Inside every person, animal, tree, or TV, tiny, tiny bits that are too small to see are moving around in an ordered way. Some of them are friends who like to hang out and move around together. When a pair of tiny bits who are friends have very little space between them, and then one moves away, the other misses it very much and wants to leave, too. It’s sort of like when your best friend at work leaves and then work’s not as fun anymore. Other tiny bits start out with a lot of space and other stuff between them, so when one moves, it doesn’t matter so much to the other. This would be like if you had a friend in another state who moved to a farther away state; it doesn’t really change your day-to-day life.
I am studying how close the pairs of tiny bits have to be for one to notice when the other moves. If we know how close they have to be to notice each other, we can keep it in mind when we build our own things out of these tiny bits. In some cases, we don’t want the tiny bits to be sad and miss their friends because then they can be a real pain in the ass. In other cases, we want the tiny bits to be sad so we can push them to go to a new, better place!
Also, congratulations to the other winners, especially the grand prize winner from the biology department, David Slager! We all had a blast, and maybe we can do another one of these events later this year!
By Joan Bleecker
UW offers its students amazing opportunities to meet professional women who are making a difference in the nation and the world. Last November, Women in the Chemical Sciences invited Harvard Business School Professor Amy Cuddy of “Power Pose” fame. This March, Undergraduate Academic Affairs hosted sitting Supreme Court Justice Sonia Sotomayor.
The format of the event was question and answer. Students submitted questions online which UW Provost Ana Mari Cauce read to the Justice. Unexpectedly, Justice Sotomayor asked each student who wrote a question to stand up so she could greet each by name, thank him/her, and gather all for a group photo. You could tell the organizers were caught off guard by this, but the Justice seemed un-phased. It was inspiring to see her break protocol and connect with her audience. It made me think of how often I stick to the script and do what’s expected of me, even if it means sacrificing meaningful interactions.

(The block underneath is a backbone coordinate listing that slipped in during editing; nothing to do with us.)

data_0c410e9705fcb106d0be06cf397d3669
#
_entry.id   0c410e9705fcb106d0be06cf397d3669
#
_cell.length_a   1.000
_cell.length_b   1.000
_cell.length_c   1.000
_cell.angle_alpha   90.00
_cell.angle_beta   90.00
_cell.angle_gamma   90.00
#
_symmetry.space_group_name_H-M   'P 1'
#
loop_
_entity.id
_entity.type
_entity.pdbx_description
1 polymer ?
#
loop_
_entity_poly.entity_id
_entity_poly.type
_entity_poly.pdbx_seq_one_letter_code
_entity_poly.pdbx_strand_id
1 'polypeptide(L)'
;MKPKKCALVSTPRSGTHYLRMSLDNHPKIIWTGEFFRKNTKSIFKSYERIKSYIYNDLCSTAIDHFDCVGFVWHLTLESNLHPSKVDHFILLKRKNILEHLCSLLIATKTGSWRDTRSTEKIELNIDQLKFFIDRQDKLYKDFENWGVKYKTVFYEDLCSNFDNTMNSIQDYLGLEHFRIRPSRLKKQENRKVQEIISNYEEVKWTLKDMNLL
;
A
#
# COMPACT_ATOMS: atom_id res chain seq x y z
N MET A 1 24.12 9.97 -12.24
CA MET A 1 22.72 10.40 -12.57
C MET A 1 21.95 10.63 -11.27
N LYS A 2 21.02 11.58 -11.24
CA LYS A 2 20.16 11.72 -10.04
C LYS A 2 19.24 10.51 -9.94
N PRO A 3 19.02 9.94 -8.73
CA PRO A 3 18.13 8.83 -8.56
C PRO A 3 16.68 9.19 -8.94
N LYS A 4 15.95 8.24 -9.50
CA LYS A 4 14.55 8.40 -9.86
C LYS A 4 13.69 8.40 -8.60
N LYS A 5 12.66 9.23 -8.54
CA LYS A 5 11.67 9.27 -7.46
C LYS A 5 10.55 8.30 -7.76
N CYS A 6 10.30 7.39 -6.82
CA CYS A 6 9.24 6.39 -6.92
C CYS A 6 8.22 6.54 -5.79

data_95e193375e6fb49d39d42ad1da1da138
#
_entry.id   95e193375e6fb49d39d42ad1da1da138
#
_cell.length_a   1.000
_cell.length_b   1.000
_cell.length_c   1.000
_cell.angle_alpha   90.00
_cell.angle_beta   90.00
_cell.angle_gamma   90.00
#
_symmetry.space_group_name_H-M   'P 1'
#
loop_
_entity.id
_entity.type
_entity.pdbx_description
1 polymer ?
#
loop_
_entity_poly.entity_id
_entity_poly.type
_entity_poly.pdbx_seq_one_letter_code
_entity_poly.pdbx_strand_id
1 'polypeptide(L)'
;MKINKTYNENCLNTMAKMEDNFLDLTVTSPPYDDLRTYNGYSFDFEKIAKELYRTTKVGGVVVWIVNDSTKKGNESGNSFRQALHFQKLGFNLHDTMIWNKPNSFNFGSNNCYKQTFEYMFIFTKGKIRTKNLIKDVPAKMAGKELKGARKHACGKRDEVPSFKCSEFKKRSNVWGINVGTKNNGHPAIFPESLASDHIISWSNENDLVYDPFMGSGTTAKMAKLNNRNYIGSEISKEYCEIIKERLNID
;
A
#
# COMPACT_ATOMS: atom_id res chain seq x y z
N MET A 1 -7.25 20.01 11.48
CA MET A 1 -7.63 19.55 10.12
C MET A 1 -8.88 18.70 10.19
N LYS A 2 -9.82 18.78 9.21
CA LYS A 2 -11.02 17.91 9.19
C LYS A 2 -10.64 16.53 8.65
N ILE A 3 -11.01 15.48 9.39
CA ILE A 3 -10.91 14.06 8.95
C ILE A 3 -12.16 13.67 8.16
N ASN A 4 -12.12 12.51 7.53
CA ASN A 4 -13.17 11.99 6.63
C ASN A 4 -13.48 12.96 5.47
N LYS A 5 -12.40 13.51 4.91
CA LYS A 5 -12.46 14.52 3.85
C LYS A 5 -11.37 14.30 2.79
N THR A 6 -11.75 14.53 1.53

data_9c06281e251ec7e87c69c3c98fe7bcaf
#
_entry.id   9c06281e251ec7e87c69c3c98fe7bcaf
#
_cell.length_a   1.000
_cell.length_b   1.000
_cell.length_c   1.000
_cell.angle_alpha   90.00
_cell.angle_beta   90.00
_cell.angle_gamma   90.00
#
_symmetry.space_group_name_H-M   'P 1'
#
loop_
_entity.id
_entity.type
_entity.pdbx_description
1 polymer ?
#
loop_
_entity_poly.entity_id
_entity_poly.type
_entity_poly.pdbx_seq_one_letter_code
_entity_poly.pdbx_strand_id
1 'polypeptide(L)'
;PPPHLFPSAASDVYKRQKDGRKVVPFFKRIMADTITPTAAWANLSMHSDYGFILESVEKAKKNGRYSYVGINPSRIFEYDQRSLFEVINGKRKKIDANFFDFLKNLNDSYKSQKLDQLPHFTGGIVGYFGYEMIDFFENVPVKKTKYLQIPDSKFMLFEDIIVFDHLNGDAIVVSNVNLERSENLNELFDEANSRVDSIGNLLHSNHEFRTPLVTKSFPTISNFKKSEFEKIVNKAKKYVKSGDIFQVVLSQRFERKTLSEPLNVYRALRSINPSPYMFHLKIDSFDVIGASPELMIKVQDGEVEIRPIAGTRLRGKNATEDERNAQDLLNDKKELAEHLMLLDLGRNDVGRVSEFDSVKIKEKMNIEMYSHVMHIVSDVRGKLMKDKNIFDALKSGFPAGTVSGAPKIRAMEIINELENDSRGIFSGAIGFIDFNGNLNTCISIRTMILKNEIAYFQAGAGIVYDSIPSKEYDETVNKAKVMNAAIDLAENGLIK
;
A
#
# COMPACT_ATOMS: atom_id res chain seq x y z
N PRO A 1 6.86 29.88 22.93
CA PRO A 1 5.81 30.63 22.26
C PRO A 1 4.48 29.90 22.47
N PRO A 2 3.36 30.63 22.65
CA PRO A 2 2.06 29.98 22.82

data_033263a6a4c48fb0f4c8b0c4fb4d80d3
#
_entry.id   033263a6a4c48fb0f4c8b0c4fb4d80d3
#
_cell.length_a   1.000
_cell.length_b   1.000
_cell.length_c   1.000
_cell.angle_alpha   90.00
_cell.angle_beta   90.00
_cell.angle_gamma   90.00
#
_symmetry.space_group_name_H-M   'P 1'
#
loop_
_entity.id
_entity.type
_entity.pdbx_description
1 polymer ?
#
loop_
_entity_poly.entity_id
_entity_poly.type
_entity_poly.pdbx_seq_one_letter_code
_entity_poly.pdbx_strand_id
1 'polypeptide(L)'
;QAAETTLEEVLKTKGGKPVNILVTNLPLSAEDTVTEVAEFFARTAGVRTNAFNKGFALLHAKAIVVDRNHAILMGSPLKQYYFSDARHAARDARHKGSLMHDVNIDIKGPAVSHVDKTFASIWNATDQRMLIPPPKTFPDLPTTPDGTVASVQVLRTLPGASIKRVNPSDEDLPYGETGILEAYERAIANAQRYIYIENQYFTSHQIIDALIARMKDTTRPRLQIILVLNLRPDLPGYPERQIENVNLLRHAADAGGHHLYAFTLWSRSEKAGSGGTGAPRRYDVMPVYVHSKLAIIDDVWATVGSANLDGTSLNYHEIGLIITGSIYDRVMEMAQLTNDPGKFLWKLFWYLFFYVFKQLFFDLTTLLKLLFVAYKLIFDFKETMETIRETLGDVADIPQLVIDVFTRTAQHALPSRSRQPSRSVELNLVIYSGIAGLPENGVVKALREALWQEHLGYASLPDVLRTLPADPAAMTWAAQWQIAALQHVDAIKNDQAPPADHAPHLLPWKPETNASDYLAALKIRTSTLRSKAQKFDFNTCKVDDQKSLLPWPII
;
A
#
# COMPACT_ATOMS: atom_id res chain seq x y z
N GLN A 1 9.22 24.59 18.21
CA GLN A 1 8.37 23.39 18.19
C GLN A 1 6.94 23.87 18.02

I was also struck by how Justice Sotomayor paused after each question, sometimes for quite a long time, to think about her response. Even though video cameras and thousands of eyes were focused on her, she was not rushed or ruffled. Accordingly, almost everything she said was quotable. (I was scribbling fairly furiously trying to take down my favorite ones).
Justice Sotomayor admitted she is her own worst critic. “You don’t judge me, I judge me.” This belief has helped her dismiss outside criticism, including criticism leveled by U. S. Senators at her confirmation hearings, who said she was not intelligent enough for the position, and a time when a court employee called her “honey”. She politely told him it was “Justice”.
Though loath to give advice, Justice Sotomayer shared some great insights. She emphasized the importance of community and connecting with others, admitting “I didn’t make it to where I am by myself.” She spoke about how important her grandmother’s unconditional love and care were to her growing up saying “You need someone to talk to who can comfort and help you.”
As a women and Latina in high office, she received many questions about how minorities can move up in society. One of her more blunt answers was “make money”, but overall her message went beyond race or gender to what makes life fulfilling, “The greatest contribution you can make to the world is figuring out what you think is important to you. What kind of work is meaningful? What are you good at?” She emphasized that you didn’t have to be a Supreme Court justice or a community leader, but you must “…think outside of your own needs to look around and say, there is this little piece of my world that I want to make a difference in.” She also admitted “I cannot guarantee outcomes. No one can. The frustrations with that are sometimes the most difficult to deal with.” She admitted it was about “moving a mountain an inch at a time” and in spite of adversity there is always hope.
When asked what made her a great leader, she said she never meant to be a leader, but “if you have enough strength of character you can convince others to join you.” She also talked about being in power, “The thing you learn about power is that it’s shared,” and, “Power can corrupt. I watch it and I know it can make you full of yourself if you let it. And I’m trying to work very, very hard to always remember that I didn’t get to where I got by myself. And I tell my friends I made a very thick book [My Beloved World] so that when they think I’m getting conceited, they’ll hit me over the head with it.”
Sometimes being a woman in a “male” profession feels like facing an uphill battle. At such moments I can recall Justice Sotomayor’s core principles: I can answer demands on me at my own pace, take advantage of the care, concern, and knowledge of those who support me, and know it is not the magnitude or notoriety of what I choose to do but the meaning of the change I can make in the world that counts.